If you asked around at your local high school about what it took to be a man, what do you think you would find?
Would it involve who slept with more chicks, how good you are at sports, or who has the biggest muscles? Would how much alcohol you can hold down be brought up or how fearless you are? Would you get docked “manhood points” for being smart or wearing glasses?
Now, what would happen if you asked that same question to some of the men you look up to? Would you expect the same results?
Somewhere we have gotten our wires crossed on what it means to be a man. When grown men say one thing, and those trying to become men say another, well… someone has to be mistaken. So let’s look at it in a different way.
Missing the Mark…
Think of three of the greatest men you know. Do they fit into your original definition of manliness? Mine were pretty far from that first description.
Do you know any men – that are out of college – that fit the image you came up with in the first paragraph? If yes, would you look up to them as real men? I know a few… and they aren’t exactly what I would call real men at all. In fact, most people call them immature.
So why is it that there is such a gap between high school manhood and adult manhood? The answer is as simple as the mind versus the media.
Allow me to explain…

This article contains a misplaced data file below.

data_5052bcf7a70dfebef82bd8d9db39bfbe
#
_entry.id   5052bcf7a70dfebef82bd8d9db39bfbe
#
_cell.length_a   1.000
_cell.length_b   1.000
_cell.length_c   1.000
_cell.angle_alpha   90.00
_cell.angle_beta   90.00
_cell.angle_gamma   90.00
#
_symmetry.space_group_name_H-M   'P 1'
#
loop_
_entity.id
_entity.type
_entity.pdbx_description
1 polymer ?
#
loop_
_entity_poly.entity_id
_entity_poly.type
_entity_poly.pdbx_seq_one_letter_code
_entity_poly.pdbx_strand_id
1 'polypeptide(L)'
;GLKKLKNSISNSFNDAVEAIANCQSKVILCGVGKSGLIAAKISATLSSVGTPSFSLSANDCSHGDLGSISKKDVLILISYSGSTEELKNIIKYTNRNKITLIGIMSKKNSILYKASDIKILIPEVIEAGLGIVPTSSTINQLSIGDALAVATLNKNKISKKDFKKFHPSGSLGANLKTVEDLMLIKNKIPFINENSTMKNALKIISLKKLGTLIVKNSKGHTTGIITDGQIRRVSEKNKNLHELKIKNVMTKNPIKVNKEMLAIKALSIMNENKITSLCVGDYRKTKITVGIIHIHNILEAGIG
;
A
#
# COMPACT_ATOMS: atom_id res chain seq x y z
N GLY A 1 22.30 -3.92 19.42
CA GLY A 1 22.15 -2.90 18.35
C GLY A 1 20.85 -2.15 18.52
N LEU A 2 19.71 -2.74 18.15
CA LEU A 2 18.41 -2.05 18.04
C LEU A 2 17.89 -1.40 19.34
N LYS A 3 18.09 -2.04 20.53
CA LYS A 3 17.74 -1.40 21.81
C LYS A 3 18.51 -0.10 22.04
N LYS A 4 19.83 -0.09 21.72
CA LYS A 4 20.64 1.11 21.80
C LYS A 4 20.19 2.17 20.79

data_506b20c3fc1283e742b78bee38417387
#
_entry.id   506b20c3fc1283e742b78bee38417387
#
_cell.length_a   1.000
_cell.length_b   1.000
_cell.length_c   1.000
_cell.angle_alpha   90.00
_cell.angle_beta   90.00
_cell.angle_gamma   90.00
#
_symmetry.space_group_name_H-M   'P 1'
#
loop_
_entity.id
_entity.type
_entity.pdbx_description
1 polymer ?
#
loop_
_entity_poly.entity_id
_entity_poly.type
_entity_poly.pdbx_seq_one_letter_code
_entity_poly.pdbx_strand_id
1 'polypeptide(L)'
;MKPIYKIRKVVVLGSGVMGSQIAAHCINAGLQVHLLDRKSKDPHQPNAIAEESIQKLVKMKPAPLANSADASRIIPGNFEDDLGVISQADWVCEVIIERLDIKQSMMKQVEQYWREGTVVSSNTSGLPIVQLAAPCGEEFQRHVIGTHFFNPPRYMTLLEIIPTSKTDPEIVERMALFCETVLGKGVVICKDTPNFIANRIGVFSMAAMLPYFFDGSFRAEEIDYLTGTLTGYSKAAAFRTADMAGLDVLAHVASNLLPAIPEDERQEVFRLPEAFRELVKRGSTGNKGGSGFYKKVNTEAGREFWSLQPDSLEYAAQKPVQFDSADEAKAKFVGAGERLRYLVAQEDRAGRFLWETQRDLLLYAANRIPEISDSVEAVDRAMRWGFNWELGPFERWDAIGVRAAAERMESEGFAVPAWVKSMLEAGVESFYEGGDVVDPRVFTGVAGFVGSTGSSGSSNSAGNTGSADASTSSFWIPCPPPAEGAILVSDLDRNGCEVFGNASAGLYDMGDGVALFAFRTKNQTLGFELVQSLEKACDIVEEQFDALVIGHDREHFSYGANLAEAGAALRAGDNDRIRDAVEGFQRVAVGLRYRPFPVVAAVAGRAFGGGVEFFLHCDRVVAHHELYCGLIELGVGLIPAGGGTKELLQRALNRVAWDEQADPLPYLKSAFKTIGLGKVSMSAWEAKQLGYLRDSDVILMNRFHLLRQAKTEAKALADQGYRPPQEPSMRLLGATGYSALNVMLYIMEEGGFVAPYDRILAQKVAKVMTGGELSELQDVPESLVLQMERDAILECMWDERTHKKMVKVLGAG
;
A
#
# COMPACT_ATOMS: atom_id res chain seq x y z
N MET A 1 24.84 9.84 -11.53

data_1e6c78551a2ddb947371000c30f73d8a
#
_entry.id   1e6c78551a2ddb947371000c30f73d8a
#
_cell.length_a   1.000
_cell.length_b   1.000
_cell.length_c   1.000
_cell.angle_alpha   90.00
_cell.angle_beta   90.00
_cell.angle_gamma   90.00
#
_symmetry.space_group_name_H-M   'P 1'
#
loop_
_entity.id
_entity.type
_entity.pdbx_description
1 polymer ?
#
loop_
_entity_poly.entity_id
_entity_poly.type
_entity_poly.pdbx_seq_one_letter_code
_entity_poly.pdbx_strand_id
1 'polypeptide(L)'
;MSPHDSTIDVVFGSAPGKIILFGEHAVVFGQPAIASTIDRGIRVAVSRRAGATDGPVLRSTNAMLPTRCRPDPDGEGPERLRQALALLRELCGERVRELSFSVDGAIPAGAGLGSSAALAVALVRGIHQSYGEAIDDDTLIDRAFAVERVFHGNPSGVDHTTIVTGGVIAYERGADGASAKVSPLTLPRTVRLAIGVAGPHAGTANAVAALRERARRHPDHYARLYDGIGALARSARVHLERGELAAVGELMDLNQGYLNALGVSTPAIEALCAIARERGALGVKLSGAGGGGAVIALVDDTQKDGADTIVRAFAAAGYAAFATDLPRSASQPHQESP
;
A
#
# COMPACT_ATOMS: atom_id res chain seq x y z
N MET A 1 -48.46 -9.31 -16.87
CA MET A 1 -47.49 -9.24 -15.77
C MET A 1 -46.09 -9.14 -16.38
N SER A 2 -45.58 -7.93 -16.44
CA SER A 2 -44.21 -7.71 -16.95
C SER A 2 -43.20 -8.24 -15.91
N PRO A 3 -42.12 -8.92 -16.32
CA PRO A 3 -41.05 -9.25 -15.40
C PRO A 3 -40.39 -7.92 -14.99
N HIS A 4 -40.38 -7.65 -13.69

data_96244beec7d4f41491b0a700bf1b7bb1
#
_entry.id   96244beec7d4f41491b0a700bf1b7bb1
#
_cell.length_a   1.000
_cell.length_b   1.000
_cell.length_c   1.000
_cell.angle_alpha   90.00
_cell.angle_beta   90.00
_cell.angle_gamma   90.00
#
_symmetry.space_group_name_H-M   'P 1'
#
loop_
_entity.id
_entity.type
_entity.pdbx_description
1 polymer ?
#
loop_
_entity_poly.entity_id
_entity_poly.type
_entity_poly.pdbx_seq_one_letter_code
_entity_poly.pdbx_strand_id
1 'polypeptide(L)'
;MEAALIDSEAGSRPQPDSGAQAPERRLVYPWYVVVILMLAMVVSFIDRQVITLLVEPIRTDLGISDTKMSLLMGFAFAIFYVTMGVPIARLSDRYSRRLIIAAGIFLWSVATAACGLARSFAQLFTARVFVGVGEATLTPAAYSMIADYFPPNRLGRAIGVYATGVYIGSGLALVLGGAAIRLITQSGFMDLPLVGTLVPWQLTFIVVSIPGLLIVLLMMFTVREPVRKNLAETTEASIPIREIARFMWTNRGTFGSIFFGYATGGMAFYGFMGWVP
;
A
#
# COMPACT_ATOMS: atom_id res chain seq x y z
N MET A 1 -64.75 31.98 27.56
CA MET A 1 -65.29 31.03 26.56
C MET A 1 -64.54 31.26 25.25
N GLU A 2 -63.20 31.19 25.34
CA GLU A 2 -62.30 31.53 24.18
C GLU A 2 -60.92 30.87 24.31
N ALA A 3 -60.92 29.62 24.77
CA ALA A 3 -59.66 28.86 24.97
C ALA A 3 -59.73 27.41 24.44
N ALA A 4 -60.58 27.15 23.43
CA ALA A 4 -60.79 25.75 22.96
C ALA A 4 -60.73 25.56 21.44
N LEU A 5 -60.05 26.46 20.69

Throughout our childhood we rely on others to tell us how things work – and let’s face it, the media wants us to believe that being a man is all about girls, cars, sports, and muscles. All you have to do is watch a few commercials and you’ll see the truth in that.
During our teen years, we get to start living that. Our hormones have kicked in and girls, cars, sports, and muscles all sound pretty good. If that’s all it takes to be a man, we can do this!
Adults, on the other hand, they’ve been around the block a time or two. They know that what it comes down to is that no matter what cologne you wear, what you look like, or just how overall awesome you are – it’s who you are that really makes you a man.
They’ve seen the girls fail them. They have seen the side effects of drugs and alcohol. They know there is more to life and more to being a man. They’ve learned. They have the experience to counteract the message that the media is sending them.
Before we can really man up we first have to define manhood – and we have to define it without all the lies and fears. We have to build it from the inside out and look at it from God’s point of view. In the beginning of Titus chapter two, that definition is given as being self-controlled, worthy of respect, and just using your head.
So now it comes down to the question: do you really want to be a man? Are you really ready to man up?
What Do You Think?
We’d love to hear from you. What are your thoughts on what it takes to be a man? Did it change as you were reading this article? Any thoughts or comments you want to share?
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